|Extends the exemption on child restraints to all small passenger services (currently taxis are exempted from having to provide child restraints). This is through an amendment to the Land Transport (Road User) Rule 2004.||Removes the mandatory requirement to calculate a fare through the use of a meter for taxis|
|Prohibits smoking in all vehicles used in a small passenger service in the future system (through the Smoke-free Environments Act 1990)||Removes requirement to operate on a 24/7 basis for taxis|
|Removes approved taxi organisations||Removes the Area Knowledge certificate and English language requirement|
|Removes the Certificate of Knowledge of Law and Practice|
Release of submissions
The Ministry of Transport initially consulted with stakeholders on the Small Passenger Services Review in April 2015.
Further consultation took place when the Ministry released a consultation paper on 14 December 2015.
Public submissions on the review are now available, as well as the Summary and Analysis of Submissions from the February 2016 consultation.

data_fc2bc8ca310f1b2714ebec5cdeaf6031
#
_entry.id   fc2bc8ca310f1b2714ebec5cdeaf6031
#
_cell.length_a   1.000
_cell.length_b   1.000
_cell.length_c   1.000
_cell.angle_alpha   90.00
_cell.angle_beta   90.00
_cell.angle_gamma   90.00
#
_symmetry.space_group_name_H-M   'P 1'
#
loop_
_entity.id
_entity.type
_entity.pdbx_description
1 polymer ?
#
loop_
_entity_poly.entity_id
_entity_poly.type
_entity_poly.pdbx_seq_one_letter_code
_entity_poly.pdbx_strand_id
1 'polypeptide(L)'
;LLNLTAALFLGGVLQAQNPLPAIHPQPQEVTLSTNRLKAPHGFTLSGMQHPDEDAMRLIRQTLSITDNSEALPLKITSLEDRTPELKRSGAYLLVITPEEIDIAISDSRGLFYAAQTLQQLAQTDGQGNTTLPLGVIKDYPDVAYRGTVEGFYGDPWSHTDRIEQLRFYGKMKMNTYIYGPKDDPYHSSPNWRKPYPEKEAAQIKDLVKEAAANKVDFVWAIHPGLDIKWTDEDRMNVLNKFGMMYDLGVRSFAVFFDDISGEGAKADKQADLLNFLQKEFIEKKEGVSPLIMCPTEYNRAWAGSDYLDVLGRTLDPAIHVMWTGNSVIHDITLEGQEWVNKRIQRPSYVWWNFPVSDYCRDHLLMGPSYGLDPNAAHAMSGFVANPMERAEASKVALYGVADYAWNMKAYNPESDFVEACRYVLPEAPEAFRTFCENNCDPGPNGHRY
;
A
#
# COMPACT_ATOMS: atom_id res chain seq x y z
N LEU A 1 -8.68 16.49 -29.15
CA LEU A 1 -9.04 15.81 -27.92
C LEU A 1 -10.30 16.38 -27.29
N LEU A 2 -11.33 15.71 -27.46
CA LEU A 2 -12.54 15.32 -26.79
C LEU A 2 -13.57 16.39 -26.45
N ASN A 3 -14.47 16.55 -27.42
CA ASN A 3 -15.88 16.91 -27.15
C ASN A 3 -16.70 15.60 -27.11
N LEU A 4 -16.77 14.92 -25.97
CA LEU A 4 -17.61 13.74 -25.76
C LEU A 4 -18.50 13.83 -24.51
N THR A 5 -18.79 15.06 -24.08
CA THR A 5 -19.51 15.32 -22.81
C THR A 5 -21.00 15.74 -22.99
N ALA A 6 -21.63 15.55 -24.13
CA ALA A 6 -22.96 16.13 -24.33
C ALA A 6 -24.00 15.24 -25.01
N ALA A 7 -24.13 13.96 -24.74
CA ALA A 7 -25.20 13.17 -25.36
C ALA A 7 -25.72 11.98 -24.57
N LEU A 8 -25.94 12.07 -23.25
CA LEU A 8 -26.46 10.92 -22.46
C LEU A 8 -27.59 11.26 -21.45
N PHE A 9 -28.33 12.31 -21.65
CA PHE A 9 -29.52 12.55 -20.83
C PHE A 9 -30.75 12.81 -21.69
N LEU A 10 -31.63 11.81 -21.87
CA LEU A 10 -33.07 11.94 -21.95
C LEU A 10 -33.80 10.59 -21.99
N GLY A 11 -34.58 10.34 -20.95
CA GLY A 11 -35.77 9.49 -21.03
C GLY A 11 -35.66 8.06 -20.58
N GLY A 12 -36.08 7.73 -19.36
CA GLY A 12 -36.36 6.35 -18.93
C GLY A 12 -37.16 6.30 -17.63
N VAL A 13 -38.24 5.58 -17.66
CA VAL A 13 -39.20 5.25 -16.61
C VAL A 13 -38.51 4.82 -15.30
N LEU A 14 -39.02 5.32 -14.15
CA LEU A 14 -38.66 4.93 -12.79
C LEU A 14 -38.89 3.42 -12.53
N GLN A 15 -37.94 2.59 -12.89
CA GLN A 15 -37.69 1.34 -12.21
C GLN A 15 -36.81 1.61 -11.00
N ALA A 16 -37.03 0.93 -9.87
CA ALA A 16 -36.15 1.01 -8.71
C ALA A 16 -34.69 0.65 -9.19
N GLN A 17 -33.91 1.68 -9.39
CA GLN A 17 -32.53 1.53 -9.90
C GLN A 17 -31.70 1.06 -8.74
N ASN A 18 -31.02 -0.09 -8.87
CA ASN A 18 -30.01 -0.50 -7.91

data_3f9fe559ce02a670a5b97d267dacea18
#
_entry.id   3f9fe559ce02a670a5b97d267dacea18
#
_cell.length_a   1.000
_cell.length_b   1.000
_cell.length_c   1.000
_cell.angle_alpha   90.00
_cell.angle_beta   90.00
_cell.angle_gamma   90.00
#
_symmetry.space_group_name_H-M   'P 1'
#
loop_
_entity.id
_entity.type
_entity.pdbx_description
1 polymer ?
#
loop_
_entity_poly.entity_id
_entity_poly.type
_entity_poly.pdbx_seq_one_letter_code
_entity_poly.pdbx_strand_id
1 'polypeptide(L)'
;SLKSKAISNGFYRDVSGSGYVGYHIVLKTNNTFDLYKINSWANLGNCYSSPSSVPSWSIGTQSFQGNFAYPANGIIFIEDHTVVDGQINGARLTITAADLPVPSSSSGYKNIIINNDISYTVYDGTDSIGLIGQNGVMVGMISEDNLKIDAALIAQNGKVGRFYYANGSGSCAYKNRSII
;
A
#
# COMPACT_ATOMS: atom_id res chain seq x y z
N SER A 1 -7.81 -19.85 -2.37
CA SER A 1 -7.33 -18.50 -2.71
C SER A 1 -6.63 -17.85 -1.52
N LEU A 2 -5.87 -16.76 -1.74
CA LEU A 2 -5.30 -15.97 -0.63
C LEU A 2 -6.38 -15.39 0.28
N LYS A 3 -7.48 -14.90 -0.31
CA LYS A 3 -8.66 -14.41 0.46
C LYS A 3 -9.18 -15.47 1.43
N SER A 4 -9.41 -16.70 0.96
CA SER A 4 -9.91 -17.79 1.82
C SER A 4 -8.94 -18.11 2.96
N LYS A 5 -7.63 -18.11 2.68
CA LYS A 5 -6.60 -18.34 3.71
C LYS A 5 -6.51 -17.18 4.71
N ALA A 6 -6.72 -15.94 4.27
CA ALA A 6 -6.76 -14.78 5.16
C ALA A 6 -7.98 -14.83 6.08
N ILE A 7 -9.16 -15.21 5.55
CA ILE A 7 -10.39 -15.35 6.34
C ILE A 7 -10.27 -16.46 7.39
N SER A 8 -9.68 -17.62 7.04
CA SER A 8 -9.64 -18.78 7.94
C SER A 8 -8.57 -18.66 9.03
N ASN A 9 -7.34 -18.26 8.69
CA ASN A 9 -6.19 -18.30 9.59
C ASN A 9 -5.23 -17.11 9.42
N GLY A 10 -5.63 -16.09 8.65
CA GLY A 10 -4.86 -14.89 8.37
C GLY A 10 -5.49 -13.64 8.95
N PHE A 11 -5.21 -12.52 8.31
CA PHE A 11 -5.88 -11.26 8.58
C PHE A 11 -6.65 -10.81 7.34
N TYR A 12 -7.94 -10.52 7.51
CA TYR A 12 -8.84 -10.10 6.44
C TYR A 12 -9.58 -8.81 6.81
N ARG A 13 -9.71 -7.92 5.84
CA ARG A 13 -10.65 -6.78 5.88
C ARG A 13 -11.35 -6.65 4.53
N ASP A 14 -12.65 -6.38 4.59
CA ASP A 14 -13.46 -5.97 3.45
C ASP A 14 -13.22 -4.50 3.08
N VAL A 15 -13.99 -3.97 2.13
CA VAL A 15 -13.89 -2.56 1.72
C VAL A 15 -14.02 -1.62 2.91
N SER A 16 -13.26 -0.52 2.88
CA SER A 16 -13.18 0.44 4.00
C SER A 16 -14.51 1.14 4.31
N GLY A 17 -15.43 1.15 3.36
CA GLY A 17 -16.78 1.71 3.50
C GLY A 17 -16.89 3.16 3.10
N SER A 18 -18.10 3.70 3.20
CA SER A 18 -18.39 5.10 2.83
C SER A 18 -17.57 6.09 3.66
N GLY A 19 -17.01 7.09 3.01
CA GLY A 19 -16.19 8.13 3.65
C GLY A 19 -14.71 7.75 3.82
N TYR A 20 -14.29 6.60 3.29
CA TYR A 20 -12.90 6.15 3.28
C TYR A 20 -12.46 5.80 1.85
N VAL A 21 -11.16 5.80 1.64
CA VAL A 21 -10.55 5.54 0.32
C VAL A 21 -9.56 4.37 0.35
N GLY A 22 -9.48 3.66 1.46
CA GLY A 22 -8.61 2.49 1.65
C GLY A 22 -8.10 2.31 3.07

Regulating app-based ride and taxi services report
The International Transport Forum has released a report looking at principles for regulating app-based ride and taxi services.
The paper highlights four policy insights, recommending that governments:
- Keep the regulation framework of for-hire passenger transport services as simple and uniform as possible
- Encourage innovative and more flexible regulation of for-hire transport services
- Focus policy regarding for-hire passenger transport on the needs of consumers and society
- Embrace data-led regulation to improve societal outcomes
- Read the report App-Based Ride and Taxi Services - Principles for Regulation [PDF, 1.2 MB]
- Read the Associate Transport Minister's media release(external link)
The Government is changing the rules for small passenger services. Under the changes the same rules will apply to all services that connect passengers with customers (including taxi, private hire, ridesharing, and dial a driver services).